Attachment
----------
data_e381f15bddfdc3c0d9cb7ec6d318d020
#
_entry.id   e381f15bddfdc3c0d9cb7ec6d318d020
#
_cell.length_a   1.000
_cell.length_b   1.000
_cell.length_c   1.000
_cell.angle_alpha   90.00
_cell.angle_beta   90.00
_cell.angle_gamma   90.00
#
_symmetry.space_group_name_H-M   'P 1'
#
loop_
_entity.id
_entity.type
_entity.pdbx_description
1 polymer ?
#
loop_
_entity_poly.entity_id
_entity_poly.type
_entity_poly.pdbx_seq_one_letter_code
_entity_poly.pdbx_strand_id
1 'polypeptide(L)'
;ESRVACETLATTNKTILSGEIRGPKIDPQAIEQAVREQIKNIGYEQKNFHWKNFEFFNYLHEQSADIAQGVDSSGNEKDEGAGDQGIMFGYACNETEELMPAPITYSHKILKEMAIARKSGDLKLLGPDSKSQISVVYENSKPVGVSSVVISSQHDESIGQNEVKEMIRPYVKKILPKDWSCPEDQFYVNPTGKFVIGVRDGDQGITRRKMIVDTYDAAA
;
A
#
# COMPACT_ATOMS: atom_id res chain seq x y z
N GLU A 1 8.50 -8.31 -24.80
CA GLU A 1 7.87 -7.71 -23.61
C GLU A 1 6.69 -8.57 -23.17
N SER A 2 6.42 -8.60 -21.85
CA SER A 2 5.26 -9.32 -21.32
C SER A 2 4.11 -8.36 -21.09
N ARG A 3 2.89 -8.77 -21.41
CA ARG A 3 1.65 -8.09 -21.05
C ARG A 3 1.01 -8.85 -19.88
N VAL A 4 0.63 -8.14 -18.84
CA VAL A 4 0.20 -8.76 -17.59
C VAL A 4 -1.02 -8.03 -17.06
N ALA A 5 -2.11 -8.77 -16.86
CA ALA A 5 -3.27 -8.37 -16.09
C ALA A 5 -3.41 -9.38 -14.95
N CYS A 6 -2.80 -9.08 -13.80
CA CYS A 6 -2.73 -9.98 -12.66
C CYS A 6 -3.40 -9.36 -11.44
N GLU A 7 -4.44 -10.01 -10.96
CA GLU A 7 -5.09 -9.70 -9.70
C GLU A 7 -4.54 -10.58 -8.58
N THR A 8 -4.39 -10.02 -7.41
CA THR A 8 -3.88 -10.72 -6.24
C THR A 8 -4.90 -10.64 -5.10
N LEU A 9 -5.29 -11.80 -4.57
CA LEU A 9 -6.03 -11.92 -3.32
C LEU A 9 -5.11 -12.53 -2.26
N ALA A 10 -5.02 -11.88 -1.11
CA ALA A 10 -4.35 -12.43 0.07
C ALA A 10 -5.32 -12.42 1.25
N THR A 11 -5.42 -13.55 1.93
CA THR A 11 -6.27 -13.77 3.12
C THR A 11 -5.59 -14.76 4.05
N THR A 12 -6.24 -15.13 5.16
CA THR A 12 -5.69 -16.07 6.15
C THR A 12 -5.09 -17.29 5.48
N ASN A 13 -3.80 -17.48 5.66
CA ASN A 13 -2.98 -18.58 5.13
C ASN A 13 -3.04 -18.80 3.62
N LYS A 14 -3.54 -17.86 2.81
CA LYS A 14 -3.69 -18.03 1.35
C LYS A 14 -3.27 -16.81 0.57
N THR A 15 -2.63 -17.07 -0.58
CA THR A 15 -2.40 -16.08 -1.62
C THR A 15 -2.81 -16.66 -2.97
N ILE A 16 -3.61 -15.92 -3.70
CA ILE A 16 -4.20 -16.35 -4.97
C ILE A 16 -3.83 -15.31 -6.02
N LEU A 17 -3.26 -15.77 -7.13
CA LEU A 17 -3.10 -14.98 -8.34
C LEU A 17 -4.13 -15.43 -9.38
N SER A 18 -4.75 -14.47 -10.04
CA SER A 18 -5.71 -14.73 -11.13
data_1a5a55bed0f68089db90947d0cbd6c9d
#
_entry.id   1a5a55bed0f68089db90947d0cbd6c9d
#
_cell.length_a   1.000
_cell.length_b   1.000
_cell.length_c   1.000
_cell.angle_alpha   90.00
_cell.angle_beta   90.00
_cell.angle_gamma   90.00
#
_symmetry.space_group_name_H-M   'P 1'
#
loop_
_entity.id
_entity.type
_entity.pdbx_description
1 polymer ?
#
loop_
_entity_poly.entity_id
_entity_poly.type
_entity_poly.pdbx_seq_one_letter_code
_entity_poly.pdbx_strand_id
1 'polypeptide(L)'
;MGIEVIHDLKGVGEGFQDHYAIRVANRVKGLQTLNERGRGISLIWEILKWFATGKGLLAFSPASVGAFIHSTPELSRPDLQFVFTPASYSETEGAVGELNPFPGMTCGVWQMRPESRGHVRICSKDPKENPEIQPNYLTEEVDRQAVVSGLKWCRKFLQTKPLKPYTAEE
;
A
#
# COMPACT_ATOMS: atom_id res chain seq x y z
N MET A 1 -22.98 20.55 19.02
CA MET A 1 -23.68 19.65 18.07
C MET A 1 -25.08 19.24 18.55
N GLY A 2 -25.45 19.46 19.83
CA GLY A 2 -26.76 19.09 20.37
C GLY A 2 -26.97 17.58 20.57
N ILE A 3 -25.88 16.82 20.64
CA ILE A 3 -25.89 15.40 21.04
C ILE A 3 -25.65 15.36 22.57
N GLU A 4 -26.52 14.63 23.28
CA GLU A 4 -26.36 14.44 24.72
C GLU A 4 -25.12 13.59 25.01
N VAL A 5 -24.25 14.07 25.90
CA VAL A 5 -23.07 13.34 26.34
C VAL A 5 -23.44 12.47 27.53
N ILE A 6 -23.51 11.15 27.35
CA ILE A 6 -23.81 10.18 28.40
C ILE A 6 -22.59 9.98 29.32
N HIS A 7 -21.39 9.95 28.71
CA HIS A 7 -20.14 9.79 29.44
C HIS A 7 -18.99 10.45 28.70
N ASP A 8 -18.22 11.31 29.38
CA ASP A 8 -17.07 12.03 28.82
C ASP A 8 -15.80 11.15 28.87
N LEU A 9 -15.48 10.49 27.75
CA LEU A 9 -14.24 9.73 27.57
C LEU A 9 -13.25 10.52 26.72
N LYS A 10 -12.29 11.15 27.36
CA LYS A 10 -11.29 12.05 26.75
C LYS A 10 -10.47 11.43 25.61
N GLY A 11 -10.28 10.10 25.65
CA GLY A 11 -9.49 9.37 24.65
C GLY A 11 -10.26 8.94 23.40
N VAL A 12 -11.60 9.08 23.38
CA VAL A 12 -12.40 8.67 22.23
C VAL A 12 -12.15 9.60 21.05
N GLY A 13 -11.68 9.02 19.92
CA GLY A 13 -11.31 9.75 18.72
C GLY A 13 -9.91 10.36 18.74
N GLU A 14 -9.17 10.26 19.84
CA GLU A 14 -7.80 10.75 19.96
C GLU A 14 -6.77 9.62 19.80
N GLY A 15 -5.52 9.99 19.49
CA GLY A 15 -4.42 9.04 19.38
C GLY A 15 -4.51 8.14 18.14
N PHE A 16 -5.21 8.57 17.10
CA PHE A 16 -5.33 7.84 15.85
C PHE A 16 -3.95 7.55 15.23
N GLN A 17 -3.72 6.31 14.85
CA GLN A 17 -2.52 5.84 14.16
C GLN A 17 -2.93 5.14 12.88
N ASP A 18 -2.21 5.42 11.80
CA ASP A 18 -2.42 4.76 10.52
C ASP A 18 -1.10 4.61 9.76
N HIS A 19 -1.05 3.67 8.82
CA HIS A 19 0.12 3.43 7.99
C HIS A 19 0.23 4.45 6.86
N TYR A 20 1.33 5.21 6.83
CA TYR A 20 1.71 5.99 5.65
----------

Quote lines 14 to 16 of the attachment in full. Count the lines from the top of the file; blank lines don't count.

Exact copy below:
loop_
_entity.id
_entity.type